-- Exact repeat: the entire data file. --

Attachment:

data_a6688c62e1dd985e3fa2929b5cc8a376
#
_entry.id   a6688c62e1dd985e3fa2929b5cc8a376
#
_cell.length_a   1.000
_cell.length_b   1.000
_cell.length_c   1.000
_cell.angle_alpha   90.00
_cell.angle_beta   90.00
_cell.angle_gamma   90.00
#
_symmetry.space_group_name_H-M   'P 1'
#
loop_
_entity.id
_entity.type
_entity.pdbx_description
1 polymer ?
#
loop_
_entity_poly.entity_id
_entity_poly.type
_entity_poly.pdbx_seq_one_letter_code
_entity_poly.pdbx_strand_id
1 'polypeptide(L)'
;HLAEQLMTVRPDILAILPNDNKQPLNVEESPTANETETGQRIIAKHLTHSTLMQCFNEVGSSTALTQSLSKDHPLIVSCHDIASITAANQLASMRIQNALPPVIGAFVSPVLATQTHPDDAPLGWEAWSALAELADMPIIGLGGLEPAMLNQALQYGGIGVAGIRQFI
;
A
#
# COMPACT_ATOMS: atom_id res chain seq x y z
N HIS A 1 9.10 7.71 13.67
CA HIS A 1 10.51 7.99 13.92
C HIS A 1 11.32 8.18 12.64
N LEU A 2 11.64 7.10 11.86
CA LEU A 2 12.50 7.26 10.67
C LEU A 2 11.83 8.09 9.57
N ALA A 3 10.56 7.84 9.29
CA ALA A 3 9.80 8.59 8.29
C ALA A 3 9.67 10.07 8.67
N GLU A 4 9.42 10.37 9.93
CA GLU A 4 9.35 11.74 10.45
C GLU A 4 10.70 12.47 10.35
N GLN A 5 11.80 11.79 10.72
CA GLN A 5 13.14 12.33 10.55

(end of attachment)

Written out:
data_a6688c62e1dd985e3fa2929b5cc8a376
#
_entry.id   a6688c62e1dd985e3fa2929b5cc8a376
#
_cell.length_a   1.000
_cell.length_b   1.000
_cell.length_c   1.000
_cell.angle_alpha   90.00
_cell.angle_beta   90.00
_cell.angle_gamma   90.00
#
_symmetry.space_group_name_H-M   'P 1'
#
loop_
_entity.id
_entity.type
_entity.pdbx_description
1 polymer ?
#
loop_
_entity_poly.entity_id
_entity_poly.type
_entity_poly.pdbx_seq_one_letter_code
_entity_poly.pdbx_strand_id
1 'polypeptide(L)'
;HLAEQLMTVRPDILAILPNDNKQPLNVEESPTANETETGQRIIAKHLTHSTLMQCFNEVGSSTALTQSLSKDHPLIVSCHDIASITAANQLASMRIQNALPPVIGAFVSPVLATQTHPDDAPLGWEAWSALAELADMPIIGLGGLEPAMLNQALQYGGIGVAGIRQFI
;
A
#
# COMPACT_ATOMS: atom_id res chain seq x y z
N HIS A 1 9.10 7.71 13.67
CA HIS A 1 10.51 7.99 13.92
C HIS A 1 11.32 8.18 12.64
N LEU A 2 11.64 7.10 11.86
CA LEU A 2 12.50 7.26 10.67
C LEU A 2 11.83 8.09 9.57
N ALA A 3 10.56 7.84 9.29
CA ALA A 3 9.80 8.59 8.29
C ALA A 3 9.67 10.07 8.67
N GLU A 4 9.42 10.37 9.93
CA GLU A 4 9.35 11.74 10.45
C GLU A 4 10.70 12.47 10.35
N GLN A 5 11.80 11.79 10.72
CA GLN A 5 13.14 12.33 10.55